Today is going to be kind of stressful. I have to meet Cordelia at school when the school day ends because the choir fundraiser stuff is coming in. I didn't see any way for her to be able to carry it home on the bus, so the best option seems to be me going there and then us getting a cab back.
Some of her teachers have requested Kleenex donations, so I can take those at the same time.
Cordelia has an appointment at 5:45, so we won't have time to waste on the way home. I wish the bus website was actually reliable about the bus that goes between Skyline and downtown. There are two or three different route variants (I've seen the A and C. I'm assuming there must be a B).
We'll get home from the appointment just in time to have friends over at 7:00.
I need to figure out a way to get myself to bed earlier in the evening. Scott and Cordelia really, really want me to watch TV with them which pushes getting ready for bed to 9:00 at which point, Cordelia generally wants to shower. I think that what I need to do is to get a second tube of toothpaste and to keep that and my toothbrush and bite splint in the kitchen so that I don't have to wait for her to get to done to be able to deal with that bit of my routine.
I still have the problem that 8:00 or 9:00 is the point when my writing brain suddenly turns itself on with great enthusiasm. Given that I can't get my body to nap, I have a choice between sleep and writing that's pretty frustrating.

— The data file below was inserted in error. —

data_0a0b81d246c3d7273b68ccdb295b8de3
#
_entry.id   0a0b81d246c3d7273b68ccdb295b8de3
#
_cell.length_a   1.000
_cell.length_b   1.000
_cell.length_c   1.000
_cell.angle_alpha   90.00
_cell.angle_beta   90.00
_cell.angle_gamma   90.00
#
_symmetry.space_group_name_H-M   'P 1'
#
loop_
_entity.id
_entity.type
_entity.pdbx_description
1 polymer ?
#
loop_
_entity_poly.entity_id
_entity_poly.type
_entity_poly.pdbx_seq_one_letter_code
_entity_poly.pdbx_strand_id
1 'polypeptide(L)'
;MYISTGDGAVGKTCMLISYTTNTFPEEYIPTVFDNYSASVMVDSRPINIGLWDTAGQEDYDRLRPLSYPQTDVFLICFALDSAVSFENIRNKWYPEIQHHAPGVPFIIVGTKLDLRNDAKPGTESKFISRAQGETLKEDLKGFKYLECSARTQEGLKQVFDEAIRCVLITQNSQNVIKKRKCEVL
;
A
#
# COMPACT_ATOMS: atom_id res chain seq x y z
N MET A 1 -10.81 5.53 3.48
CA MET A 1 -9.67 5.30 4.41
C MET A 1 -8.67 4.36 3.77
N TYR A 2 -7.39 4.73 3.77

I have been having an absolutely miserable night, but after venting at length to spatch
about Brian Jacques' Outcast of Redwall
(1995) I spent at least an hour reading about various mustelids online, including several species (tayra, hog badger, ferret-badger, grison) I hadn't known existed, and I think that was good for me.
(I liked ferrets. I found them clever, beautiful, charming creatures. I had had a stuffed animal black-footed ferret since late elementary school. By the time Outcast
came out, I even knew several domestic ferrets in person; they were playful and I did not object to their smell. That was the novel where I realized that Jacques' species essentialism was immutable, and I felt painfully betrayed. I understood the long shadow of The Wind in the Willows
, but I couldn't understand how Jacques could miss that his readers would at some point identify with Veil, the orphaned ferret kit adopted into a society of mice and voles and moles—the outsider, the one who feels there's something wrong with them for just being what they are—and then fail to see how it would hurt them to have Veil confirmed as irredeemable, genetically evil after all. He went so far as to give a morally ambiguous character a selfless death scene and then retract it a few chapters later. That ending accomplished what endless recipes for damson and chestnut and Mummerset dialect could not: I burnt out on the series on some deep level and have never even now gone back, despite positive memories of the first four books and their unique combination of cozy talking animals and total batshit weirdness. If you can't appreciate ferrets, I'm out of time for you.)